Hawthorn Berries: Gin, brandy or tincture?

Hawthorn berries

October/November, after the first frost, is also the time to pick hawthorn berries. Hawthorn is relatively unused as a hedgerow berry being mainly used for hawthorn gin or hawthorn brandy. It can also be used to make a jam or jelly. Hawthorn gin is much nicer than sloe gin. It is not as sweet and syrupy, in fact it tastes more like a fortified wine such as dry sherry, than it does a liqueur. It is worth maturing. Hawthorn gin made now will be perfect next Christmas. If you don’t think you can wait that long, then make double the quantity – some to be drunk young this year, and some to mature for the next. Make lots anyway as it is very moreish!

How to make Hawthorn Gin

Sort, top and tail the berries. This is quite time consuming and not the end of the world if you don’t – however it will result in sediment that is hard to strain out later and will impair the clarity of your gin. Pack the berries into a preserving jar, sprinkling a little sugar between layers. Once you have reached the top of the jar (leaving a little space to allow for shaking), fill with cheap gin (supermarket own brand will do). Seal and put in a cupboard. Every few days or so give the jar a shake.

After 4 weeks the berries will have lost their colour and the gin turned a shade of rosé. (If you leave it longer before straining, the flavour will intensify. However, you are more likely to get a sludgy sediment occurring. If you have bright plump berries you could leave the gin to macerate for several months, but if the berries are hard and discoloured a month is sufficient.) Once strained, filter off into bottles and mature for a further three months at least. Enjoy in moderation!

How to make Hawthorn Brandy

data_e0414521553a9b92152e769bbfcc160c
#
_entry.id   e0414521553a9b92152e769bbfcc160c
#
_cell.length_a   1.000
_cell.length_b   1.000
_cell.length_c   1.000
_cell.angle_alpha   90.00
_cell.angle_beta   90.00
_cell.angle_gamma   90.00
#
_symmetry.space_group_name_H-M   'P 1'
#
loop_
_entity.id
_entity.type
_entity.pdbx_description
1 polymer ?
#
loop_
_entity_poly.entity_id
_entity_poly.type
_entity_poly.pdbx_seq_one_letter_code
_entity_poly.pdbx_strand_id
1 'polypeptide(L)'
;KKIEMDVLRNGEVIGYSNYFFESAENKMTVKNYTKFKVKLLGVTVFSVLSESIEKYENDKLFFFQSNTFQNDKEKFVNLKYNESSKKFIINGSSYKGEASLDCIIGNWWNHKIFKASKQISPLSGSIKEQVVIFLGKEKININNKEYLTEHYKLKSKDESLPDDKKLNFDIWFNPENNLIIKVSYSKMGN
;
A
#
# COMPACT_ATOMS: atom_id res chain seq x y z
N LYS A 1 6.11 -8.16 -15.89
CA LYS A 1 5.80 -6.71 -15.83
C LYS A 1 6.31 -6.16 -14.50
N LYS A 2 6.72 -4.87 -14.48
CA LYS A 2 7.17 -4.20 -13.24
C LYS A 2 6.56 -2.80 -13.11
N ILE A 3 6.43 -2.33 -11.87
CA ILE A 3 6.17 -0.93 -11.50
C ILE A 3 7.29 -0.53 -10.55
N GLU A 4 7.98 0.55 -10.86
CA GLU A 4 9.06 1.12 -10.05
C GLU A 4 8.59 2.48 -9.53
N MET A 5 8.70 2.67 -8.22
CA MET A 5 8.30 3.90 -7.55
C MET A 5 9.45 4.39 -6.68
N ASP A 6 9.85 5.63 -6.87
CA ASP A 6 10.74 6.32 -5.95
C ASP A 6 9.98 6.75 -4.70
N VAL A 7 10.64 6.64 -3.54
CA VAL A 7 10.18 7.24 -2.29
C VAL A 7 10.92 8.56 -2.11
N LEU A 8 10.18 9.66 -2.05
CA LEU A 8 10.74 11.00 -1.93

Follow the process above but substitute brown sugar for white sugar, and brandy for gin.

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The health benefits of hawthorn

Hawthorn also has a history as a herb used by herbalists to treat high blood pressure. It is also beneficial to the heart as it has vasorelaxant properties and is very high in bioflavonoids – also good for your heart. This is well-supported by research. (If your blood pressure is already high and you are on medication you shouldn’t just stop taking it. But, in conjunction with a consultation with a medical herbalist, you may be able lessen your dependence on drugs.) The best way of taking hawthorn berry is as a tincture. A tincture is basically the herb (in this case the hawthorn berry) macerated (soaked) in alcohol to form a tincture. So basically hawthorn gin is a form of tincture. And a small nip taken regularly, as in old country days, may help to keep the heart and circulation healthy. A tea made with the leaves or berries is also a healthy way to keep your blood pressure low, especially if combined with lime flowers and leaves.

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